I couldn't believe what he said. My wife was about to walk away, thinking he was deliberately insulting us, but he was serious.

Then he told us his story of how he turned into a monk. But now it is almost midnight for me.

Monday, September 08, 2008

Anne comes back

The last post about Anne Frank brought back memories of the other Annes in my life. Well, they were never part of my life and neither will they ever be, but they did take up a lot of time in my growing-up years, occupying a large enough RAM in my brain to deserve a mention in my blog today.

The first was Anne Frank, whose 13-year old photo was of the most beautiful girl I could ever imagine. As a 10 year old boy, I couldn't fall for anybody else at that time. Anne Frank, the girl who, if cryogenically preserved and brought back to life today, will be my girlfriend forever. I will make sure she never gets to shed a tear. I will make sure she never runs out of food. And many of you out there must have fallen for Anne like I did. It wasn't unnatural. Many of my friends were in love with her too. We were of course in love with little Priyanka Gandhi at the same time, because she was the most beautiful Indian girl we had seen, but then, Anne was dead and gone, and indelible from our memories, whereas Priyanka was probably still wetting her bed on troubled nights.

And another collective crush was on Nazia Hassan, who brought disco to India. Everybody I knew was in love with her. All the girls were in love with her brother, and their LP Disco Diwane was a must have in all homes, save the ones of the proletariat, who shunned these American influences on their carefully preserved culture. They welcomed Allen Ginsberg with open arms and Nat King Cole and Louis Armstrong were revered, but The Beatles? Trash, I tell you. That's gonna ruin your culture.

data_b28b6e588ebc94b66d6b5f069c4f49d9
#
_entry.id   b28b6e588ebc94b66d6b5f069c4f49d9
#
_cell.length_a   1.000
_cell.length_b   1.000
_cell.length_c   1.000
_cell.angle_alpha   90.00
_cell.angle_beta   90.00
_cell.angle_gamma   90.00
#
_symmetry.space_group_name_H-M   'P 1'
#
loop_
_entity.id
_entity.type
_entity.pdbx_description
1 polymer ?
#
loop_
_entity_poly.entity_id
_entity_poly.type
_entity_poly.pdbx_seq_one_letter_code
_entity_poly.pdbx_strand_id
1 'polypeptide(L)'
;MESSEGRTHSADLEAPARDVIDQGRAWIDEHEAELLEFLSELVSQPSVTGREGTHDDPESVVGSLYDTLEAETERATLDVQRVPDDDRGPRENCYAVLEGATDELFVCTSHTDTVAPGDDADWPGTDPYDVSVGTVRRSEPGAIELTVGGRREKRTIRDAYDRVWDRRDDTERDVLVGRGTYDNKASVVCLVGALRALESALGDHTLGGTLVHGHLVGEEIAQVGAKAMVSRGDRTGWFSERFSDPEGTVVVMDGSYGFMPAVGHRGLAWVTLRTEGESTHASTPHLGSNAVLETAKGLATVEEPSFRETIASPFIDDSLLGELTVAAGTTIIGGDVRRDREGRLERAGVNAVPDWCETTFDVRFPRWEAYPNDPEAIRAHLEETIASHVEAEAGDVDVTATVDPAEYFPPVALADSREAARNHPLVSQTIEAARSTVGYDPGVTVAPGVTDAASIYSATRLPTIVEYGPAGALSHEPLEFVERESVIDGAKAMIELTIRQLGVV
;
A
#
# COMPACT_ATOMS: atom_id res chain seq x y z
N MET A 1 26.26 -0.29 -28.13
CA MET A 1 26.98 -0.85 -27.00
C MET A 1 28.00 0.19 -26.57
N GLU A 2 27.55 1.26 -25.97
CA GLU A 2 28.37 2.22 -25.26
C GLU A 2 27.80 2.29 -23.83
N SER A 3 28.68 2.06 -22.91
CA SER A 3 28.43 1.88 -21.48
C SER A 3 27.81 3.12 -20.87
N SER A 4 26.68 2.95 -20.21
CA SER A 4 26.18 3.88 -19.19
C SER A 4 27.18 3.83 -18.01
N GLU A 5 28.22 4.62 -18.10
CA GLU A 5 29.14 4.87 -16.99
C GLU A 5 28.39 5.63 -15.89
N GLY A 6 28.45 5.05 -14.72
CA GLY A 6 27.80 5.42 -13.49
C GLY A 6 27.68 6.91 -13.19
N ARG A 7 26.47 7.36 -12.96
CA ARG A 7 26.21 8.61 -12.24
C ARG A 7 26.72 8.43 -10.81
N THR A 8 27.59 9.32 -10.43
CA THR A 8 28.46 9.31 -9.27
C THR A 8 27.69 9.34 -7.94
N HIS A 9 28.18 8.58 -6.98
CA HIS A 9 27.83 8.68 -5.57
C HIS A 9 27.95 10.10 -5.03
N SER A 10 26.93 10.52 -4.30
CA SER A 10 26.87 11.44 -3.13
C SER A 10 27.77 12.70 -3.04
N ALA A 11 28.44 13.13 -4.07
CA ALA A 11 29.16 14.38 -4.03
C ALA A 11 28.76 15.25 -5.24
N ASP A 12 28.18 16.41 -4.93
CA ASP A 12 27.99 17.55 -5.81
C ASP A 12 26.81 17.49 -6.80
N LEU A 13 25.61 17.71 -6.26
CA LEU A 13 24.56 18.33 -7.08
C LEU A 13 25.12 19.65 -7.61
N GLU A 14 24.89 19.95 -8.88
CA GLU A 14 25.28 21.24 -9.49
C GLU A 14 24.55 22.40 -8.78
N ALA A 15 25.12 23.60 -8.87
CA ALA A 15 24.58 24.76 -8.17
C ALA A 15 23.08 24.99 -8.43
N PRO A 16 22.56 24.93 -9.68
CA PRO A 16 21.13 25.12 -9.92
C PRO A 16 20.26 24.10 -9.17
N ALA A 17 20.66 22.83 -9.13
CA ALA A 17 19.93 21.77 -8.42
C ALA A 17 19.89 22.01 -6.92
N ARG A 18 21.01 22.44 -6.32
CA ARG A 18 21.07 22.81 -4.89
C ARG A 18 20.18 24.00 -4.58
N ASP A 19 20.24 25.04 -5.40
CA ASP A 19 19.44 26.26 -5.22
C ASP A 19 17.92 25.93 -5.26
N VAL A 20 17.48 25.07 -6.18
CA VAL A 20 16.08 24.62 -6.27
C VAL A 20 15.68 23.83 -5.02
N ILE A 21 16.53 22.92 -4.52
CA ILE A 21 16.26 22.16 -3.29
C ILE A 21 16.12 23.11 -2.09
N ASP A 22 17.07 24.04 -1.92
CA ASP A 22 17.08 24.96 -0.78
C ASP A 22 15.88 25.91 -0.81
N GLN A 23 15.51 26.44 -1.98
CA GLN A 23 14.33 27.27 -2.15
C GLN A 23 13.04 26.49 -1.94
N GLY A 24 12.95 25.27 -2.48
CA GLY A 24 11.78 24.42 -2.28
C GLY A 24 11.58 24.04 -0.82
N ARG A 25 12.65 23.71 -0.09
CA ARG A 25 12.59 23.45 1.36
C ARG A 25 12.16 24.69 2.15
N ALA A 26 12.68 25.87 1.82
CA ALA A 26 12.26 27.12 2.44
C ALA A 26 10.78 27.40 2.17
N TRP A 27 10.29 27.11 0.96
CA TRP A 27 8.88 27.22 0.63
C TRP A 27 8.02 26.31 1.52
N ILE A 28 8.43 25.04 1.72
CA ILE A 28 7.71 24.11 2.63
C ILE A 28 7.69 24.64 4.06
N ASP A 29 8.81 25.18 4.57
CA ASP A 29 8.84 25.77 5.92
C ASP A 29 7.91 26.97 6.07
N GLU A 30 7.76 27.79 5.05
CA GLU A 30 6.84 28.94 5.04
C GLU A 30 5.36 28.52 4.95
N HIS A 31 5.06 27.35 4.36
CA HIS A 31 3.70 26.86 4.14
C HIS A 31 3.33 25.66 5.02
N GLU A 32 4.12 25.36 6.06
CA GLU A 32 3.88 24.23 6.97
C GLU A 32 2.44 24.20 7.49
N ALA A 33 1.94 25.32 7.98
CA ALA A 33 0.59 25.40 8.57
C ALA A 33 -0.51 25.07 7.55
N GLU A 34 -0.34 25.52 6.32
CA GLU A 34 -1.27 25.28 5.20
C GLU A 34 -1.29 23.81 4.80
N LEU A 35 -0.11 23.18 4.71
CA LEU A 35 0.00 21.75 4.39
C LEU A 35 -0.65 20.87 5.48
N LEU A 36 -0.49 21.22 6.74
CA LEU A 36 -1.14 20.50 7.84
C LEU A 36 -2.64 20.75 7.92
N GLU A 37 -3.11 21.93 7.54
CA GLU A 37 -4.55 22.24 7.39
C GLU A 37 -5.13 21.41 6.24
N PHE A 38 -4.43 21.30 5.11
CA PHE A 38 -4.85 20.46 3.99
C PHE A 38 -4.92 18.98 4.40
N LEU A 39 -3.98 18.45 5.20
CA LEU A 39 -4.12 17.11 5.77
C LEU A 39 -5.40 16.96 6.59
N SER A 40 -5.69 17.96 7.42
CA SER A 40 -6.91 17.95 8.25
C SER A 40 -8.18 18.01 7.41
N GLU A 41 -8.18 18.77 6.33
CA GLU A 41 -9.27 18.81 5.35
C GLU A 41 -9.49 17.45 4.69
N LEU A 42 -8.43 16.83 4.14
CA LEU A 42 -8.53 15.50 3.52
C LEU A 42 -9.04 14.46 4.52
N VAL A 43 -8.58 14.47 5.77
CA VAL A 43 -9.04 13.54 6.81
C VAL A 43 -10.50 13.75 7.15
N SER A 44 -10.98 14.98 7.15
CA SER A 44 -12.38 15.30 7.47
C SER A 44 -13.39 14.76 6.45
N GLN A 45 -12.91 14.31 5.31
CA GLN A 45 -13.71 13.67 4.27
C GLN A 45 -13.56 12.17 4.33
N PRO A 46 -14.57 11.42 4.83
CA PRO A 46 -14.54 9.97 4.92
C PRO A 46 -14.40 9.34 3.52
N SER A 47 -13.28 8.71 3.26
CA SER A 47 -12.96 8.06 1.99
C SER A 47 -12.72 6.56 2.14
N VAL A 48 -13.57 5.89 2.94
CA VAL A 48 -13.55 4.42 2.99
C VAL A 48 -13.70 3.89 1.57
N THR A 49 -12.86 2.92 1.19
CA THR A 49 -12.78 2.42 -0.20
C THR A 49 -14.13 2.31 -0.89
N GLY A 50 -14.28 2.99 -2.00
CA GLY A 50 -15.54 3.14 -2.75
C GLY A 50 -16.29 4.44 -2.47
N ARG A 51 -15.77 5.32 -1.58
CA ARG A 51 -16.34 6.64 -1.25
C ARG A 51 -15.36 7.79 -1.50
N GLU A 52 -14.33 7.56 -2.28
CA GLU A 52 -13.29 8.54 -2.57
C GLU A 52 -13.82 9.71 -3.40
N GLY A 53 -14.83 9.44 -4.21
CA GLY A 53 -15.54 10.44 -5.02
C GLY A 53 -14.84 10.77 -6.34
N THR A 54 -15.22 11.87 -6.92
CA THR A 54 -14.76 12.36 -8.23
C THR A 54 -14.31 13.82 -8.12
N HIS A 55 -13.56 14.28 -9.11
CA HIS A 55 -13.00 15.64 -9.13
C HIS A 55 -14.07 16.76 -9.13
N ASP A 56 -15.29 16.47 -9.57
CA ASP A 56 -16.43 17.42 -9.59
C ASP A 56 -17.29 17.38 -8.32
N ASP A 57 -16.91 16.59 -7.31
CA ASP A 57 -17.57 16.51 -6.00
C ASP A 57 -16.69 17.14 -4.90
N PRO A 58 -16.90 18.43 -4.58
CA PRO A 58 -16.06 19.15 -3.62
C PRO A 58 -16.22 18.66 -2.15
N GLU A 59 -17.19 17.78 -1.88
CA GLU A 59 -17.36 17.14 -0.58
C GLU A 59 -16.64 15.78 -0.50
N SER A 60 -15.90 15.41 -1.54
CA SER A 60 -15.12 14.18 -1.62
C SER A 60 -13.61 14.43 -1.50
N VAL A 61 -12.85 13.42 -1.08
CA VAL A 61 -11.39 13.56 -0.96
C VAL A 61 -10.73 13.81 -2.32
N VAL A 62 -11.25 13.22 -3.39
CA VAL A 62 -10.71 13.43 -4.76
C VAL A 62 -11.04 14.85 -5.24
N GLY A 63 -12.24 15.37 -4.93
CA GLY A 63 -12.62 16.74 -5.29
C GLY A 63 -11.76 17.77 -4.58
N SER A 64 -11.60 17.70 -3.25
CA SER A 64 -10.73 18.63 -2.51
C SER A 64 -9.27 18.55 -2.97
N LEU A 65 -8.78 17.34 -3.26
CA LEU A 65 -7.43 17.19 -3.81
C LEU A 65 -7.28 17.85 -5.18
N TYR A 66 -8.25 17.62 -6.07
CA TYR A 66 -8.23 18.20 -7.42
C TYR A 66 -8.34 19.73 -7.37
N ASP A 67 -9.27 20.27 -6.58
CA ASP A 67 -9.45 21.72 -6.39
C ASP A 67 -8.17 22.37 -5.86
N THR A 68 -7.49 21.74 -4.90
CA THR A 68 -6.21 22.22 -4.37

I agree with the Bengali proletariat. Poor guys. But anyway, Nazia's LP was coveted as much for her picture on the cover as for the songs.

Meanwhile, most of Enid Blyton's characters had made a rather boisterous entry into the collective psyche of the school students. Sometimes to such an extent that the girls chose either to become the tomboyish Georgina (George) or to become Anne, the perfect British blond schoolgirl. We heard of sausages and bacon and made our parents run to Janata Variety Store in Benachitty to find out what these things meant. That man had canned food: the food of the whites! Every time we passed by, we looked at the Russian, German, and British engineers and their wives buying their monthly provisions. We were certain that they read Enid Blyton too and got the idea of having sausages from her stories.